Also part of the current PPRP-led government is Health Minister Anutin Charnveerakul's Bhumjaithai (BJT), the man behind the chaotic legalization of cannabis. He is a figure to be reckoned with because of his ability to put the BJT at the center between conservatives and progressives. If Pheu Thai dominates in the agricultural northeast, Move Forward is strong in urban centers, and Prayut's UTN in the south of the country, BJT seems able to pick up votes just about everywhere. It is given around 5 percent, but there are estimates that believe it is more competitive.


Charnveerakul's is seen as a balancing profile, one that would be capable of serving as prime minister either in a conservative government together with the military or in a progressive government. The BJT leader has also stated that he would support the formation of an assembly to rewrite Thailand's constitution, i.e., one of Move Forward's key policy proposals. Indeed, the Progressive Party and Pheu Thai have included a number of constitutional and army reforms in their election program, including the abolition of compulsory conscription.

These are measures that would challenge the current conservative legacy order of the coup and help make it difficult to think that the Senate would support an eventual Pheu Thai premier, particularly a Shinawatra. Because of this, and the fact that Paetongtarn will give birth to her second child right around the time of the elections, the possibility of a compromise prime minister (or that Pheu Thai will aim for Thavisin) should not be discarded.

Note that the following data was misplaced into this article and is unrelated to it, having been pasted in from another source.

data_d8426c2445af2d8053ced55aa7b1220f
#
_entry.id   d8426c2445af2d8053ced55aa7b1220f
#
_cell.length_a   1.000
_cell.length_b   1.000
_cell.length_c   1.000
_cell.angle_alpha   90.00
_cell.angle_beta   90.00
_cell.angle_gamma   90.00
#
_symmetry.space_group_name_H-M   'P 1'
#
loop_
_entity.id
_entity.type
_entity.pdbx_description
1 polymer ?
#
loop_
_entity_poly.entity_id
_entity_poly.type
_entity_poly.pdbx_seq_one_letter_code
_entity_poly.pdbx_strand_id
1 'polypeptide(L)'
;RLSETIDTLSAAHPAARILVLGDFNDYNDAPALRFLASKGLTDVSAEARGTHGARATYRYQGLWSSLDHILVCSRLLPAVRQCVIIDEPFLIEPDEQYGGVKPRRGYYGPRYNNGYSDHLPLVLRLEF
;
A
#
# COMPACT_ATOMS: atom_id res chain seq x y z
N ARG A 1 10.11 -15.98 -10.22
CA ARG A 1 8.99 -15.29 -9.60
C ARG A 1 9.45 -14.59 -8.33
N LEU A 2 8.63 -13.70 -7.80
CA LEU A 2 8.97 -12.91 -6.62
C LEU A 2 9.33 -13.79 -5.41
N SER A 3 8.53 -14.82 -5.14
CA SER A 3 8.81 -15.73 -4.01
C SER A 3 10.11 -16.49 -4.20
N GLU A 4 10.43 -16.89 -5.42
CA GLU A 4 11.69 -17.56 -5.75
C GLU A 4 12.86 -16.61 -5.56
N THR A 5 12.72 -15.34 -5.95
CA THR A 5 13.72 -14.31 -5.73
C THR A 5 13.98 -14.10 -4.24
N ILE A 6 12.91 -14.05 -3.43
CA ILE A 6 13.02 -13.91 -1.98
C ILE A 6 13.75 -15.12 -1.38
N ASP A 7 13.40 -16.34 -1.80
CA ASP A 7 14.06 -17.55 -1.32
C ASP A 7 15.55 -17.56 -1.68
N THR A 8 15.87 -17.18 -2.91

If on the political level one can still notice markedly two poles, the conservative and the progressive, anti-military poles, things change when it comes to the economy. "Populism has won," argues analyst Titinan Pongsudhirak. Beyond minor differences in form, each party has as the mainstay of its economic program the presence of one or more subsidies and welfare measures. Unbridled welfarism was inaugurated by the Shinawatras, who made it the primary source of their popularity for two decades, particularly among farmers. An approach not appreciated by all, especially in Bankgok, but one that has the merit of clearing the air on the issue of huge income inequality in Thai society and actually strengthening the welfare system, an issue on which the Prayut government also built some of its support. Today the same pro-military parties that portrayed the Shinawatras as irresponsible are among the most generous in promising economic aid, but the really ambitious proposals always come from Pheu Thai, which pledges to double the minimum wage for workers and to give everyone over the age of 16 10,000 baht (about 270 euros). Ideas that have drawn criticism for their potential burden on government spending. Little is read instead about how to structurally reform Thailand's economy, which has not grown as much as those of the region's major states for a decade. One common desire is to make the country a manufacturing hub for new technology industries, such as electric cars, reinforcing a process that has already been underway for some years.